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Executive Director's Note: November 2023

In my last post, I described conversations with our staff, partners, and various stakeholders, focused on two key questions:

  1. How can we continue to enhance the Research Alliance’s impact?
  2. How should we adapt our approaches to meet the evolving needs of New York City’s education ecosystem? 

Through these conversations, we have identified two overarching priorities for our work: Improving evidence use and centering equity in our research. In this post, I will discuss the motivation behind and broad approach to improving evidence use. Future posts will address our commitment to infusing equity throughout our work. 

Why Focus on Evidence Use?

In recent years, there has been increasing attention on the gap between research on the one hand, and policy and practice on the other (see, for example, the “science of reading” movement). To bridge this gap, producing high-quality evidence, on its own, is insufficient; we must also ensure that insights from research are constructive and actually used by practitioners and policymakers to benefit students and communities. As noted by Tseng and Nutley (2014), it is clear that evidence use “is not a simple process whereby research ‘facts’ are passed from researchers to research users and then applied in a linear decision-making process. Instead, research use is contingent, interactive, and iterative. It involves people individually and collectively engaging with research over time, bringing their own and their organization’s goals, motivations, routines, and political contexts with them. Research also enters into the policy process at various times—as problems are defined (and redefined); ideas are generated; solutions are identified; and policies are adopted, implemented and sometimes stalled.” This understanding guides the Research Alliance’s work as we strive to improve the use of evidence in NYC’s education ecosystem.  

Approaches to Increasing Evidence Use

The Research Alliance is taking a multi-pronged approach to increase the use of evidence we produce and contribute to. These strategies focus not only on the end product, but also on what kind and how evidence is produced and shared. 

  • Engaging a wider range of stakeholders, to inform and be informed by our work: This means continuing to deepen our relationships throughout the New York City Public School system, as well as with other practitioners, policymakers, community organizations, social service agencies, and knowledge brokers who influence education policy and practice in NYC. It also means seeking out and amplifying the voices and lived experiences of those at the center of our work–that is, teachers, students, parents, and community members. Collaborating  with diverse stakeholders throughout the research process, from identifying research questions to collecting data and interpreting  and sharing findings, increases the relevance, usefulness, and actionability of the evidence produced. Further, including diverse voices and amplifying lived experiences helps ensure that our work reflects the realities and needs of those we aim to serve, helps us avoid perpetuating biases and assumptions that can arise from limited perspectives, and enables us to consider a fuller suite of strategies for improving schools and promoting equity.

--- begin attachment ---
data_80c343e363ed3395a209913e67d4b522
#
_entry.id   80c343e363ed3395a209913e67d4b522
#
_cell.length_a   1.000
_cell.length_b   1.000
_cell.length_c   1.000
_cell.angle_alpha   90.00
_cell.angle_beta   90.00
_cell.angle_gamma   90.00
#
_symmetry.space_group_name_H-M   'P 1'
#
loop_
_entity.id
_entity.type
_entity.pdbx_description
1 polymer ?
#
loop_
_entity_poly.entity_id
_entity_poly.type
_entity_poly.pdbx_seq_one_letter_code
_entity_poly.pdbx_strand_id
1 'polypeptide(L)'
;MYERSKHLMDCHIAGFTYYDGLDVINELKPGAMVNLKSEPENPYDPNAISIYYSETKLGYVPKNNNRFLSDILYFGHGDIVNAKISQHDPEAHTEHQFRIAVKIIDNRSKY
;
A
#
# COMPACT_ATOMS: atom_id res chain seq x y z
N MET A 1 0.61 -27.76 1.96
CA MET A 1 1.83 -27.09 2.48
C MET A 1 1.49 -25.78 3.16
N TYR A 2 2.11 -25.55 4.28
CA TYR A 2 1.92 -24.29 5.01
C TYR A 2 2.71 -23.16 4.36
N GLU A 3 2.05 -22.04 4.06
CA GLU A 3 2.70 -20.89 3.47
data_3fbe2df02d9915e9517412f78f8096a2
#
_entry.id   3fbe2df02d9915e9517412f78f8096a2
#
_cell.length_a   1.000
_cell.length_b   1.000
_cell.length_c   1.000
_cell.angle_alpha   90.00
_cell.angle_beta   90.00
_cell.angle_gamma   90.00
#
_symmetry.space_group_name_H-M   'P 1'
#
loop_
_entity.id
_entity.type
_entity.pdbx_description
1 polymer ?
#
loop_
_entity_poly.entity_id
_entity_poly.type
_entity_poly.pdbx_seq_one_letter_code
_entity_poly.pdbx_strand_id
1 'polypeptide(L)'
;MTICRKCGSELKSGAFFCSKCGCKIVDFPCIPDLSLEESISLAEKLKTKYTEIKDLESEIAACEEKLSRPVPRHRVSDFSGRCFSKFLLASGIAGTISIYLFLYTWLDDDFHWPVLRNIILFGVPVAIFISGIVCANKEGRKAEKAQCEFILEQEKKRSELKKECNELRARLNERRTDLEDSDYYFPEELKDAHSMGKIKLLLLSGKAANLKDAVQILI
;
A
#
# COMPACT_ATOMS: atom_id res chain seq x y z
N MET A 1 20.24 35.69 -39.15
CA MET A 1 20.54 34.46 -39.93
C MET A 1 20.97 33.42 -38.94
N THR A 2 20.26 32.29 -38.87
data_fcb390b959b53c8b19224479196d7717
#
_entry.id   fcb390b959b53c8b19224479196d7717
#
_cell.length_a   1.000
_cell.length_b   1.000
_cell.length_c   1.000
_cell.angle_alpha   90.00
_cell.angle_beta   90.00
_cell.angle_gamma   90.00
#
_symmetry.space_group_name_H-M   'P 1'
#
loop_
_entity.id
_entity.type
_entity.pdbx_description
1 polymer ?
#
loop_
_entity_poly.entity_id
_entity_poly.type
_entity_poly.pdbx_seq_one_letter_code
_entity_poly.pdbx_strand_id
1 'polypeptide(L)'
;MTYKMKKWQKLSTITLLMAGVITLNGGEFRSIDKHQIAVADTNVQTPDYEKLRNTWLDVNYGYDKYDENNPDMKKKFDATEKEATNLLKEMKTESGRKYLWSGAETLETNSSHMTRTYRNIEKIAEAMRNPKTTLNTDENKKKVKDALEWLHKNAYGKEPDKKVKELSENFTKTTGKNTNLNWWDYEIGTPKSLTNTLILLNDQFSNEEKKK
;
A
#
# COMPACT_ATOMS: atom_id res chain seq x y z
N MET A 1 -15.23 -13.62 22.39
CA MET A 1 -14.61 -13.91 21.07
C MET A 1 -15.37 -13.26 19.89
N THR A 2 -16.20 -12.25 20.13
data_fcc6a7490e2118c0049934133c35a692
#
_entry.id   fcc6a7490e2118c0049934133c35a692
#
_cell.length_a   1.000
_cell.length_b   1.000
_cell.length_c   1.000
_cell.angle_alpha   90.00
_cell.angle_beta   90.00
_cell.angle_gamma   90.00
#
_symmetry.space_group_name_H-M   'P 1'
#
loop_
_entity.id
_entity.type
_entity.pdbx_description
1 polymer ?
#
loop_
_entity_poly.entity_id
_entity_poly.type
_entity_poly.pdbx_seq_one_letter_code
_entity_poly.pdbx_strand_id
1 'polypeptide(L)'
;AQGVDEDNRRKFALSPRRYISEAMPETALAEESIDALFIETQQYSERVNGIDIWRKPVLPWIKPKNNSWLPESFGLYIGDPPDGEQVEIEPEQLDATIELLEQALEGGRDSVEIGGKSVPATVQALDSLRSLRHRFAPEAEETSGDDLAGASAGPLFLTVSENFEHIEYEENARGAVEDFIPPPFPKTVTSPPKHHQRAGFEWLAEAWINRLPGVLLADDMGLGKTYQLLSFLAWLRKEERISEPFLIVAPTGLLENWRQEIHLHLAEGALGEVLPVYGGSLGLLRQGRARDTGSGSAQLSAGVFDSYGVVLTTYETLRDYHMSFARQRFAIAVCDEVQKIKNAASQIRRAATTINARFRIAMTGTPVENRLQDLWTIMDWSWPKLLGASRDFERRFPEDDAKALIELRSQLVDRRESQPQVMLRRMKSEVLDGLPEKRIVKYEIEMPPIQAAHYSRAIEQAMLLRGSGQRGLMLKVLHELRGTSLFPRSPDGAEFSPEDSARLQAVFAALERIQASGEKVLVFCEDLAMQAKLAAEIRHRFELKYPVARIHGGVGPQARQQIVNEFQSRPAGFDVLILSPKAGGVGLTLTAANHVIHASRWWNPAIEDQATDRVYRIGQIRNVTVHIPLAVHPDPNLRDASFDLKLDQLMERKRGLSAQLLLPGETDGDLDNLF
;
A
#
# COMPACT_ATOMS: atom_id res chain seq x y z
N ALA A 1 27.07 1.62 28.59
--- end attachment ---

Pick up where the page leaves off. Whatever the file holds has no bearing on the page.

• Facilitating application of research: To increase the use of  evidence we produce, the Research Alliance will prioritize translating research findings into practical tools for policy and practice. This includes developing rubrics, assessments and data collection tools, practice guides, and concrete policy recommendations that effectively communicate evidence-based strategies. Additionally, we will work to inject evidence into the public conversation through various channels, including the press, social media, and public events, to foster more informed discussions and generate support for evidence-based decisions.
  • Expanding research capacity: By cultivating and supporting a diverse network of external research affiliates, we are able to contribute to evidence on a broader range of topics that matter to NYC students, schools, and communities. To do this, we hope to expand access to our extraordinary longitudinal archive of data on NYC schools and communities, with a particular focus on early career scholars of color and those who have historically been underrepresented in education research.  To achieve this, we are exploring a variety of strategies, including research internships, mentorship and training programs, and developing resources to fund external researchers pursuing questions that can be answered with our data archive.  

As we  work toward putting these strategies in place, we invite you to share with us your feedback, reflections, and advice. What strategies for increasing evidence use have you found to be successful? What are potential pitfalls and threats to this work, and how might we avoid them? Reach out to us through LinkedIn, Instagram, X (formerly Twitter), or email at

We look forward to hearing from you! 



Cheri Fancsali